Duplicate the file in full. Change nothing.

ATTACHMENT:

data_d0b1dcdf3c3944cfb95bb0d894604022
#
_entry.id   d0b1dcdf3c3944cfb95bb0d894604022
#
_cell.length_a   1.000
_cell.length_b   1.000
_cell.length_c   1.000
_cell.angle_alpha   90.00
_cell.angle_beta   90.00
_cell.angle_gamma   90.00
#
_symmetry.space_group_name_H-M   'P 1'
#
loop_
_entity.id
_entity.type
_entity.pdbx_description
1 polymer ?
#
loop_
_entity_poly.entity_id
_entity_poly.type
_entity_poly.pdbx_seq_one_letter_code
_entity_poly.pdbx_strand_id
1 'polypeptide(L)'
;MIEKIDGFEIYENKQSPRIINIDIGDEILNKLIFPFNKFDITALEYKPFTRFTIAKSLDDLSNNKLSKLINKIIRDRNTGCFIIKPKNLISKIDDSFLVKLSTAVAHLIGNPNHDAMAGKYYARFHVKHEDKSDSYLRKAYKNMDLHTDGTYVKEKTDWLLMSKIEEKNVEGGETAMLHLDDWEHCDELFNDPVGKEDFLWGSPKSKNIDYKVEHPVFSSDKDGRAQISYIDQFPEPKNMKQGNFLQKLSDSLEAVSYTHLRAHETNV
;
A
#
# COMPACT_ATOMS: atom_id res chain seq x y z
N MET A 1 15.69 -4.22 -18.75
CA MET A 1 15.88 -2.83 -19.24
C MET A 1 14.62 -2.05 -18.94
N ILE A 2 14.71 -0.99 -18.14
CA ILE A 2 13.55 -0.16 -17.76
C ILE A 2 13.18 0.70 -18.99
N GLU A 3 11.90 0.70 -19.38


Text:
data_d0b1dcdf3c3944cfb95bb0d894604022
#
_entry.id   d0b1dcdf3c3944cfb95bb0d894604022
#
_cell.length_a   1.000
_cell.length_b   1.000
_cell.length_c   1.000
_cell.angle_alpha   90.00
_cell.angle_beta   90.00
_cell.angle_gamma   90.00
#
_symmetry.space_group_name_H-M   'P 1'
#
loop_
_entity.id
_entity.type
_entity.pdbx_description
1 polymer ?
#
loop_
_entity_poly.entity_id
_entity_poly.type
_entity_poly.pdbx_seq_one_letter_code
_entity_poly.pdbx_strand_id
1 'polypeptide(L)'
;MIEKIDGFEIYENKQSPRIINIDIGDEILNKLIFPFNKFDITALEYKPFTRFTIAKSLDDLSNNKLSKLINKIIRDRNTGCFIIKPKNLISKIDDSFLVKLSTAVAHLIGNPNHDAMAGKYYARFHVKHEDKSDSYLRKAYKNMDLHTDGTYVKEKTDWLLMSKIEEKNVEGGETAMLHLDDWEHCDELFNDPVGKEDFLWGSPKSKNIDYKVEHPVFSSDKDGRAQISYIDQFPEPKNMKQGNFLQKLSDSLEAVSYTHLRAHETNV
;
A
#
# COMPACT_ATOMS: atom_id res chain seq x y z
N MET A 1 15.69 -4.22 -18.75
CA MET A 1 15.88 -2.83 -19.24
C MET A 1 14.62 -2.05 -18.94
N ILE A 2 14.71 -0.99 -18.14
CA ILE A 2 13.55 -0.16 -17.76
C ILE A 2 13.18 0.70 -18.99
N GLU A 3 11.90 0.70 -19.38